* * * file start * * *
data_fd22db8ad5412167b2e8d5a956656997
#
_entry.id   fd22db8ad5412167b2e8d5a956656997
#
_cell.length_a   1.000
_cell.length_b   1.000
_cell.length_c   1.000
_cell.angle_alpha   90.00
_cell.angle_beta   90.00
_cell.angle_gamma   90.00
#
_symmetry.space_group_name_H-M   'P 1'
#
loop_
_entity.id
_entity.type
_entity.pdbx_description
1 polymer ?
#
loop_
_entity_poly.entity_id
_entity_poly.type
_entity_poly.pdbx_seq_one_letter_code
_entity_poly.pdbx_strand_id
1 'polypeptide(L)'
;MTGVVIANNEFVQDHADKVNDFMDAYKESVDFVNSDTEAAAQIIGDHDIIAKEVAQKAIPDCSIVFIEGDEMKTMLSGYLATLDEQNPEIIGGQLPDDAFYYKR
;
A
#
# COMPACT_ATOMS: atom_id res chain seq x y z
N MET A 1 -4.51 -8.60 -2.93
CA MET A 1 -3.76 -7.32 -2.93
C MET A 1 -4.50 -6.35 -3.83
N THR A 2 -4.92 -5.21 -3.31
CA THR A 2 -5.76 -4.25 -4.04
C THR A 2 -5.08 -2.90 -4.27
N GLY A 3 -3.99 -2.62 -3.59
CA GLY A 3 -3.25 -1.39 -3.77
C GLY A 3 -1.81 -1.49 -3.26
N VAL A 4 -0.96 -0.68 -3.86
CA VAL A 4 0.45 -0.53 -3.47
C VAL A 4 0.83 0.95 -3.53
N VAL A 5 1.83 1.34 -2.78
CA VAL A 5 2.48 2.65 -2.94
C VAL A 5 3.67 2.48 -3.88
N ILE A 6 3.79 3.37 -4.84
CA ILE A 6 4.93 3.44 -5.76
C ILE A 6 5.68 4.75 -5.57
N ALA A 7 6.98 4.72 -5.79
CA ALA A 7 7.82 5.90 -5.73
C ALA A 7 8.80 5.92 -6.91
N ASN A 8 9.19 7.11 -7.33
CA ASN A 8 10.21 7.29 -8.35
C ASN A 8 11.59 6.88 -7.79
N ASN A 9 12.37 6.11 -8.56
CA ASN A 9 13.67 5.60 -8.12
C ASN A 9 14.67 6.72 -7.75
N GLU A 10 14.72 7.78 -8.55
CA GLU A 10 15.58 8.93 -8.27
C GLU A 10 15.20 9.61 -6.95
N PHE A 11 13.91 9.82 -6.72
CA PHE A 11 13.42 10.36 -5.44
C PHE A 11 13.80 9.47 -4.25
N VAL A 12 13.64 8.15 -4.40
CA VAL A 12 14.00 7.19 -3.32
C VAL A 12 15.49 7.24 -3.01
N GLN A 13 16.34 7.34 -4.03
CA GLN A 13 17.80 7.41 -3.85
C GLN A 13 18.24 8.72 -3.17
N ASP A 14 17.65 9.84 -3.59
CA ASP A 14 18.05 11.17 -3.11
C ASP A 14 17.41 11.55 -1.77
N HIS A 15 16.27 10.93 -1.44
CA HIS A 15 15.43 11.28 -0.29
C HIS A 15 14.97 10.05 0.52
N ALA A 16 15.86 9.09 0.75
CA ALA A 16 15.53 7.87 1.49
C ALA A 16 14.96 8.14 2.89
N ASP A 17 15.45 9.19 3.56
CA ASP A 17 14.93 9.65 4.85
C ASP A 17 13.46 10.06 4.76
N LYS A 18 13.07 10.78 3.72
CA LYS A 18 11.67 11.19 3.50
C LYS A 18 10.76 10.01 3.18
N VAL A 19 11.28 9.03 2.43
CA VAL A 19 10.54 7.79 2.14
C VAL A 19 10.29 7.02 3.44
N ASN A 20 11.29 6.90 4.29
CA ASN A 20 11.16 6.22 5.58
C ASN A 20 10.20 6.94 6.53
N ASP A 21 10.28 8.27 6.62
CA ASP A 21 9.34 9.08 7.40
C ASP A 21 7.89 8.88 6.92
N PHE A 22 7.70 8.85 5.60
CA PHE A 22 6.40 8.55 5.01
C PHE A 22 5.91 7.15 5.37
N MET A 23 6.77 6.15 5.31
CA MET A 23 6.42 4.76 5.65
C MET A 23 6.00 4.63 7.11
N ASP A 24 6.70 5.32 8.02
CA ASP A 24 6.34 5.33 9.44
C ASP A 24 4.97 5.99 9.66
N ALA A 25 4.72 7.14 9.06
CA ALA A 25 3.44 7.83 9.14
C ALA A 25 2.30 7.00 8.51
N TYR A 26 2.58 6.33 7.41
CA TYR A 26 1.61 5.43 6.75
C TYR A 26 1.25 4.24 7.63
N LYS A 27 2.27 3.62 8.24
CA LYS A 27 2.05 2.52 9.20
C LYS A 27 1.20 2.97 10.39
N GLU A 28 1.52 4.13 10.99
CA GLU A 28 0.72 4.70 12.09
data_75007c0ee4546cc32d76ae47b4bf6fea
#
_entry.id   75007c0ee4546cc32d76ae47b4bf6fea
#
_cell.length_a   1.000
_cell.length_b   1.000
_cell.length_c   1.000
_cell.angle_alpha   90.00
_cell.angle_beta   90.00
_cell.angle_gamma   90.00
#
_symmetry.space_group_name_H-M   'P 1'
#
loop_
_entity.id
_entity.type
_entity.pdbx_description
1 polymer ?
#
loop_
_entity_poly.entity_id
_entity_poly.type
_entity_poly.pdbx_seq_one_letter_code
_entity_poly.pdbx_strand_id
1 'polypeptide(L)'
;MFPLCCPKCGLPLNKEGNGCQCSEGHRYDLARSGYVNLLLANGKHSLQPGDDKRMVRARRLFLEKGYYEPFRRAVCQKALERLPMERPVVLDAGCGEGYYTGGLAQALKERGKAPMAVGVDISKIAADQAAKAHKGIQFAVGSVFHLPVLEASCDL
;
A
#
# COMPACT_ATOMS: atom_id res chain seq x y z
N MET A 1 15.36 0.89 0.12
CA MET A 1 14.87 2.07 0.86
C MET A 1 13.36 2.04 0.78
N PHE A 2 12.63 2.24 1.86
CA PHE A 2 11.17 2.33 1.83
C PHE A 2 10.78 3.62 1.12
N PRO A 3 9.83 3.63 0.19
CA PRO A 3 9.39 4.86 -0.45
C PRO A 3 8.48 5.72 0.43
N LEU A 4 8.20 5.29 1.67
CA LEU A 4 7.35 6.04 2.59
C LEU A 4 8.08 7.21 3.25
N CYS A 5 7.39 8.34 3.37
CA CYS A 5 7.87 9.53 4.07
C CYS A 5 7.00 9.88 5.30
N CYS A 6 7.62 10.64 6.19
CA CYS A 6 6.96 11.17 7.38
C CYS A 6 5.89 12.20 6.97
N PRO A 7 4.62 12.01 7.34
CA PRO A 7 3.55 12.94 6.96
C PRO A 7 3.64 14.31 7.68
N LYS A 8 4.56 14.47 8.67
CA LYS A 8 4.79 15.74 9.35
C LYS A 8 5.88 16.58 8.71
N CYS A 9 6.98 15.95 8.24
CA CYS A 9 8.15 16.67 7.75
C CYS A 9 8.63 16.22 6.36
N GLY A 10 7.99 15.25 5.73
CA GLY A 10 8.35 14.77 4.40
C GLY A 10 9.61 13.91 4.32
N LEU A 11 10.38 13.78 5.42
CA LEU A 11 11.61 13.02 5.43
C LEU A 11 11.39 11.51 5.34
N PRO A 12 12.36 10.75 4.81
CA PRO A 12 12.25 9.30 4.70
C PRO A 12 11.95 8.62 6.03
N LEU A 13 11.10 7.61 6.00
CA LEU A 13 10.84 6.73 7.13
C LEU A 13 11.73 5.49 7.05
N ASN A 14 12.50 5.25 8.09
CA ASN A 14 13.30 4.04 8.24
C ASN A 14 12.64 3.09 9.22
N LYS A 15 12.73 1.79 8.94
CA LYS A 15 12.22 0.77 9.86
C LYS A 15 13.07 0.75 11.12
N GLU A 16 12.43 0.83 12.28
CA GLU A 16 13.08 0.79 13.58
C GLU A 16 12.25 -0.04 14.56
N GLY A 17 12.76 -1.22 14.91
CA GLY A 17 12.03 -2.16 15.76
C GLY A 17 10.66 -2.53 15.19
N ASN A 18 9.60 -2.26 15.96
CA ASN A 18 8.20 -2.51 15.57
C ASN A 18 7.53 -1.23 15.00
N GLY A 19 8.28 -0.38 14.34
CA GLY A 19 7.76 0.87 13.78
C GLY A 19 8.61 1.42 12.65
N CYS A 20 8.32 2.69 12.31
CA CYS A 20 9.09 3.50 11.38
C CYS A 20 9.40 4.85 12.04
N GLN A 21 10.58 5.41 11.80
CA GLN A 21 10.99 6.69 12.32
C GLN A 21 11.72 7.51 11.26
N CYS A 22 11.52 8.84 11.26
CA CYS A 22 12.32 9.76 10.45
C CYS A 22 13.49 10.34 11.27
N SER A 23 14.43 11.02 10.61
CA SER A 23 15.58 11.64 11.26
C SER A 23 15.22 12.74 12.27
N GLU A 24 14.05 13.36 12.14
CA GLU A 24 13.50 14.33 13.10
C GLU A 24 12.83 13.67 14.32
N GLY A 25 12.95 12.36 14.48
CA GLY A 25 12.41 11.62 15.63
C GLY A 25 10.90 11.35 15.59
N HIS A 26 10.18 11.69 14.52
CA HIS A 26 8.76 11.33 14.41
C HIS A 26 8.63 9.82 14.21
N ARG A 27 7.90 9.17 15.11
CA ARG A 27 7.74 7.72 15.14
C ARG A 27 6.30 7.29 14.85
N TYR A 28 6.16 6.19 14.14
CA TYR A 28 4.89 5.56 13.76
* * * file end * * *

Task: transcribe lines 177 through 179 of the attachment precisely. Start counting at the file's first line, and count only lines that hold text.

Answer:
N PRO A 12 12.36 10.75 4.81
CA PRO A 12 12.25 9.30 4.70
C PRO A 12 11.95 8.62 6.03